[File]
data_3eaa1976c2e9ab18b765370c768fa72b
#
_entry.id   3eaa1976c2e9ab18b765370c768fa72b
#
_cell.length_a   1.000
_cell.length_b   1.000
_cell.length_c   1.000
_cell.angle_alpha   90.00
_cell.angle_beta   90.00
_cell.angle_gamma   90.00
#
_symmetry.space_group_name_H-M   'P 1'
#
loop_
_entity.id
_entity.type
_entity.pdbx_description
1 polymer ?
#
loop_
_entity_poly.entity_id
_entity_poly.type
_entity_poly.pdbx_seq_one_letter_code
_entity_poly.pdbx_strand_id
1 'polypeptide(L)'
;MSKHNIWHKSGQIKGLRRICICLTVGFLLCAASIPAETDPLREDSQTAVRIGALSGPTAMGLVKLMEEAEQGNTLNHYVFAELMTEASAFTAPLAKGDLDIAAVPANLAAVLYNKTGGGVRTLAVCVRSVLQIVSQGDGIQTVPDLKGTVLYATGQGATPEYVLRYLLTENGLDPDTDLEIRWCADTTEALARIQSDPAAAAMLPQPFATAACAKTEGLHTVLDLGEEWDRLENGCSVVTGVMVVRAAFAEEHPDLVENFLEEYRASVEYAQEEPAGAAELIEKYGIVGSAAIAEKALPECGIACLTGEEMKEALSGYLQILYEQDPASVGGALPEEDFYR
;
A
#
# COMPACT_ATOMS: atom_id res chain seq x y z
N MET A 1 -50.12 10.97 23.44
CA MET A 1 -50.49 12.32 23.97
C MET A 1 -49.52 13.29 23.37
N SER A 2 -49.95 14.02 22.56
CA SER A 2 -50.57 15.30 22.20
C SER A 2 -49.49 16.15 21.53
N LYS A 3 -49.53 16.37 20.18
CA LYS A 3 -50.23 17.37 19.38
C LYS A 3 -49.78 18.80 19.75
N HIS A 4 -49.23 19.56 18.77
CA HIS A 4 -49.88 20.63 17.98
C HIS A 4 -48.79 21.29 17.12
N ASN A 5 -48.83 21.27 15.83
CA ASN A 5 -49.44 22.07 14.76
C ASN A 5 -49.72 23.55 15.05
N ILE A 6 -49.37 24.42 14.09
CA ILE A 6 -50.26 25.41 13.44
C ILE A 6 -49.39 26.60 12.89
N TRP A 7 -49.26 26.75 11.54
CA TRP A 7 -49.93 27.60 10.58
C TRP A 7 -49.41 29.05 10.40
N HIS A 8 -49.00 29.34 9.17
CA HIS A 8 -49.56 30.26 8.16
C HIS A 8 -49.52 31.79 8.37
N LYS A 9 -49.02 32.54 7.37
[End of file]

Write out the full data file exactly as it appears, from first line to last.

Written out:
data_3eaa1976c2e9ab18b765370c768fa72b
#
_entry.id   3eaa1976c2e9ab18b765370c768fa72b
#
_cell.length_a   1.000
_cell.length_b   1.000
_cell.length_c   1.000
_cell.angle_alpha   90.00
_cell.angle_beta   90.00
_cell.angle_gamma   90.00
#
_symmetry.space_group_name_H-M   'P 1'
#
loop_
_entity.id
_entity.type
_entity.pdbx_description
1 polymer ?
#
loop_
_entity_poly.entity_id
_entity_poly.type
_entity_poly.pdbx_seq_one_letter_code
_entity_poly.pdbx_strand_id
1 'polypeptide(L)'
;MSKHNIWHKSGQIKGLRRICICLTVGFLLCAASIPAETDPLREDSQTAVRIGALSGPTAMGLVKLMEEAEQGNTLNHYVFAELMTEASAFTAPLAKGDLDIAAVPANLAAVLYNKTGGGVRTLAVCVRSVLQIVSQGDGIQTVPDLKGTVLYATGQGATPEYVLRYLLTENGLDPDTDLEIRWCADTTEALARIQSDPAAAAMLPQPFATAACAKTEGLHTVLDLGEEWDRLENGCSVVTGVMVVRAAFAEEHPDLVENFLEEYRASVEYAQEEPAGAAELIEKYGIVGSAAIAEKALPECGIACLTGEEMKEALSGYLQILYEQDPASVGGALPEEDFYR
;
A
#
# COMPACT_ATOMS: atom_id res chain seq x y z
N MET A 1 -50.12 10.97 23.44
CA MET A 1 -50.49 12.32 23.97
C MET A 1 -49.52 13.29 23.37
N SER A 2 -49.95 14.02 22.56
CA SER A 2 -50.57 15.30 22.20
C SER A 2 -49.49 16.15 21.53
N LYS A 3 -49.53 16.37 20.18
CA LYS A 3 -50.23 17.37 19.38
C LYS A 3 -49.78 18.80 19.75
N HIS A 4 -49.23 19.56 18.77
CA HIS A 4 -49.88 20.63 17.98
C HIS A 4 -48.79 21.29 17.12
N ASN A 5 -48.83 21.27 15.83
CA ASN A 5 -49.44 22.07 14.76
C ASN A 5 -49.72 23.55 15.05
N ILE A 6 -49.37 24.42 14.09
CA ILE A 6 -50.26 25.41 13.44
C ILE A 6 -49.39 26.60 12.89
N TRP A 7 -49.26 26.75 11.54
CA TRP A 7 -49.93 27.60 10.58
C TRP A 7 -49.41 29.05 10.40
N HIS A 8 -49.00 29.34 9.17
CA HIS A 8 -49.56 30.26 8.16
C HIS A 8 -49.52 31.79 8.37
N LYS A 9 -49.02 32.54 7.37